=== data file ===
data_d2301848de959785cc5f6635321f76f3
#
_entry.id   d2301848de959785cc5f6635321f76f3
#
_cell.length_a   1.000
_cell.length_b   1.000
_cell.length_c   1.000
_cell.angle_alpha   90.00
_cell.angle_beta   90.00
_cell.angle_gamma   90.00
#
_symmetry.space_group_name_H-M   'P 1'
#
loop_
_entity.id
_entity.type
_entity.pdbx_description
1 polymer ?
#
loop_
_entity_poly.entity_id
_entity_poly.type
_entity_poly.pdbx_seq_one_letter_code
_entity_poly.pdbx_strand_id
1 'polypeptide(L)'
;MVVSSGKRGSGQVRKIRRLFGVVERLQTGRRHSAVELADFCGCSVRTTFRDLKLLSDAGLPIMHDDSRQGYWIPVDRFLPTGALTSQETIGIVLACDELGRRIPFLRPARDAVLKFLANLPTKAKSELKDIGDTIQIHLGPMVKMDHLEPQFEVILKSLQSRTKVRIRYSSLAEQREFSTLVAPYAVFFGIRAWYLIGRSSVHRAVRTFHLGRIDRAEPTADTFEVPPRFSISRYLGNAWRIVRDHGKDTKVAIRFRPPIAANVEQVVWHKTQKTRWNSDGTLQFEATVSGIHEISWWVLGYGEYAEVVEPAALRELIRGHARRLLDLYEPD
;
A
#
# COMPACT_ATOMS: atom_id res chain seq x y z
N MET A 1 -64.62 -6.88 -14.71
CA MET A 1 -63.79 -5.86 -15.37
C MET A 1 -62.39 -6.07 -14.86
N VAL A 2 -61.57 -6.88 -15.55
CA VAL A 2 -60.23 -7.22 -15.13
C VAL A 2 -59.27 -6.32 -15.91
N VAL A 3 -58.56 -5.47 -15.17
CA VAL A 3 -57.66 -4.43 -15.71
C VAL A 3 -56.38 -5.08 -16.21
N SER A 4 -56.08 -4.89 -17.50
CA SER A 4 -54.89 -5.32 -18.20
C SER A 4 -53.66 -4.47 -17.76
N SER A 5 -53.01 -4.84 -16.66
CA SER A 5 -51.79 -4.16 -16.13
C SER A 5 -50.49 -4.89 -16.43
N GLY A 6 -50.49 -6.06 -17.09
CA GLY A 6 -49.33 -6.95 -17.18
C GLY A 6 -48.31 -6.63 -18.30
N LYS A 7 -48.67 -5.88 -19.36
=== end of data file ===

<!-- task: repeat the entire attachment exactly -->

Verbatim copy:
data_d2301848de959785cc5f6635321f76f3
#
_entry.id   d2301848de959785cc5f6635321f76f3
#
_cell.length_a   1.000
_cell.length_b   1.000
_cell.length_c   1.000
_cell.angle_alpha   90.00
_cell.angle_beta   90.00
_cell.angle_gamma   90.00
#
_symmetry.space_group_name_H-M   'P 1'
#
loop_
_entity.id
_entity.type
_entity.pdbx_description
1 polymer ?
#
loop_
_entity_poly.entity_id
_entity_poly.type
_entity_poly.pdbx_seq_one_letter_code
_entity_poly.pdbx_strand_id
1 'polypeptide(L)'
;MVVSSGKRGSGQVRKIRRLFGVVERLQTGRRHSAVELADFCGCSVRTTFRDLKLLSDAGLPIMHDDSRQGYWIPVDRFLPTGALTSQETIGIVLACDELGRRIPFLRPARDAVLKFLANLPTKAKSELKDIGDTIQIHLGPMVKMDHLEPQFEVILKSLQSRTKVRIRYSSLAEQREFSTLVAPYAVFFGIRAWYLIGRSSVHRAVRTFHLGRIDRAEPTADTFEVPPRFSISRYLGNAWRIVRDHGKDTKVAIRFRPPIAANVEQVVWHKTQKTRWNSDGTLQFEATVSGIHEISWWVLGYGEYAEVVEPAALRELIRGHARRLLDLYEPD
;
A
#
# COMPACT_ATOMS: atom_id res chain seq x y z
N MET A 1 -64.62 -6.88 -14.71
CA MET A 1 -63.79 -5.86 -15.37
C MET A 1 -62.39 -6.07 -14.86
N VAL A 2 -61.57 -6.88 -15.55
CA VAL A 2 -60.23 -7.22 -15.13
C VAL A 2 -59.27 -6.32 -15.91
N VAL A 3 -58.56 -5.47 -15.17
CA VAL A 3 -57.66 -4.43 -15.71
C VAL A 3 -56.38 -5.08 -16.21
N SER A 4 -56.08 -4.89 -17.50
CA SER A 4 -54.89 -5.32 -18.20
C SER A 4 -53.66 -4.47 -17.76
N SER A 5 -53.01 -4.84 -16.66
CA SER A 5 -51.79 -4.16 -16.13
C SER A 5 -50.49 -4.89 -16.43
N GLY A 6 -50.49 -6.06 -17.09
CA GLY A 6 -49.33 -6.95 -17.18
C GLY A 6 -48.31 -6.63 -18.30
N LYS A 7 -48.67 -5.88 -19.36